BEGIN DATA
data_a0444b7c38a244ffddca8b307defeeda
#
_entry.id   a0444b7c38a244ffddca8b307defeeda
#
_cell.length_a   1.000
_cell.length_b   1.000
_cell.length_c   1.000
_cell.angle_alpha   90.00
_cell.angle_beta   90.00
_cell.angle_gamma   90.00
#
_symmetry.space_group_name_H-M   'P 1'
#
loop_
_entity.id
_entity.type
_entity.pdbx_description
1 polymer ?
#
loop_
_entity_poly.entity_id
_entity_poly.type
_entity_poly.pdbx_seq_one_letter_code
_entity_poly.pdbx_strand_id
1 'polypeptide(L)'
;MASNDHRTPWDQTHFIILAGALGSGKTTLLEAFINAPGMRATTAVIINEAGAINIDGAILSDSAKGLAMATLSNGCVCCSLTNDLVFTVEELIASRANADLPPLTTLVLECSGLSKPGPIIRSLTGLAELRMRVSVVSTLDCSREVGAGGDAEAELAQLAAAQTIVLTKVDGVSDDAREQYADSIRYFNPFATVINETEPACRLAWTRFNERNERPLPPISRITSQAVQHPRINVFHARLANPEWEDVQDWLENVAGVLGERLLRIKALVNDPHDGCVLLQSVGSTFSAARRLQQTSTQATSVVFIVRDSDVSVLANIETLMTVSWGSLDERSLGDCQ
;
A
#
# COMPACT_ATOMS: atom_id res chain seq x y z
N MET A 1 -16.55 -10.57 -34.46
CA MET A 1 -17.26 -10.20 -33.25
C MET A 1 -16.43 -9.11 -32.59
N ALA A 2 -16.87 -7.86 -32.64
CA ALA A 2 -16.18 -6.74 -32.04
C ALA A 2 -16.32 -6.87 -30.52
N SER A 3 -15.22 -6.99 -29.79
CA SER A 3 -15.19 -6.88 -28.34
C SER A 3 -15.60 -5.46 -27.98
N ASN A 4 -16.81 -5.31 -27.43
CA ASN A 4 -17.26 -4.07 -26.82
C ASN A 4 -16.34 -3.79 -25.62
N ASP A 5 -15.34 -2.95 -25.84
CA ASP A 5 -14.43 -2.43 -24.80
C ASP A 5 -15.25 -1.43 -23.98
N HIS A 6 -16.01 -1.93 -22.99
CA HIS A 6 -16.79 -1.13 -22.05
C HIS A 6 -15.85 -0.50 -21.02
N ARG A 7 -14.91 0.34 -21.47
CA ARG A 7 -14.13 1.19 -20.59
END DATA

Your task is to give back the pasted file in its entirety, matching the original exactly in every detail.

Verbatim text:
data_a0444b7c38a244ffddca8b307defeeda
#
_entry.id   a0444b7c38a244ffddca8b307defeeda
#
_cell.length_a   1.000
_cell.length_b   1.000
_cell.length_c   1.000
_cell.angle_alpha   90.00
_cell.angle_beta   90.00
_cell.angle_gamma   90.00
#
_symmetry.space_group_name_H-M   'P 1'
#
loop_
_entity.id
_entity.type
_entity.pdbx_description
1 polymer ?
#
loop_
_entity_poly.entity_id
_entity_poly.type
_entity_poly.pdbx_seq_one_letter_code
_entity_poly.pdbx_strand_id
1 'polypeptide(L)'
;MASNDHRTPWDQTHFIILAGALGSGKTTLLEAFINAPGMRATTAVIINEAGAINIDGAILSDSAKGLAMATLSNGCVCCSLTNDLVFTVEELIASRANADLPPLTTLVLECSGLSKPGPIIRSLTGLAELRMRVSVVSTLDCSREVGAGGDAEAELAQLAAAQTIVLTKVDGVSDDAREQYADSIRYFNPFATVINETEPACRLAWTRFNERNERPLPPISRITSQAVQHPRINVFHARLANPEWEDVQDWLENVAGVLGERLLRIKALVNDPHDGCVLLQSVGSTFSAARRLQQTSTQATSVVFIVRDSDVSVLANIETLMTVSWGSLDERSLGDCQ
;
A
#
# COMPACT_ATOMS: atom_id res chain seq x y z
N MET A 1 -16.55 -10.57 -34.46
CA MET A 1 -17.26 -10.20 -33.25
C MET A 1 -16.43 -9.11 -32.59
N ALA A 2 -16.87 -7.86 -32.64
CA ALA A 2 -16.18 -6.74 -32.04
C ALA A 2 -16.32 -6.87 -30.52
N SER A 3 -15.22 -6.99 -29.79
CA SER A 3 -15.19 -6.88 -28.34
C SER A 3 -15.60 -5.46 -27.98
N ASN A 4 -16.81 -5.31 -27.43
CA ASN A 4 -17.26 -4.07 -26.82
C ASN A 4 -16.34 -3.79 -25.62
N ASP A 5 -15.34 -2.95 -25.84
CA ASP A 5 -14.43 -2.43 -24.80
C ASP A 5 -15.25 -1.43 -23.98
N HIS A 6 -16.01 -1.93 -22.99
CA HIS A 6 -16.79 -1.13 -22.05
C HIS A 6 -15.85 -0.50 -21.02
N ARG A 7 -14.91 0.34 -21.47
CA ARG A 7 -14.13 1.19 -20.59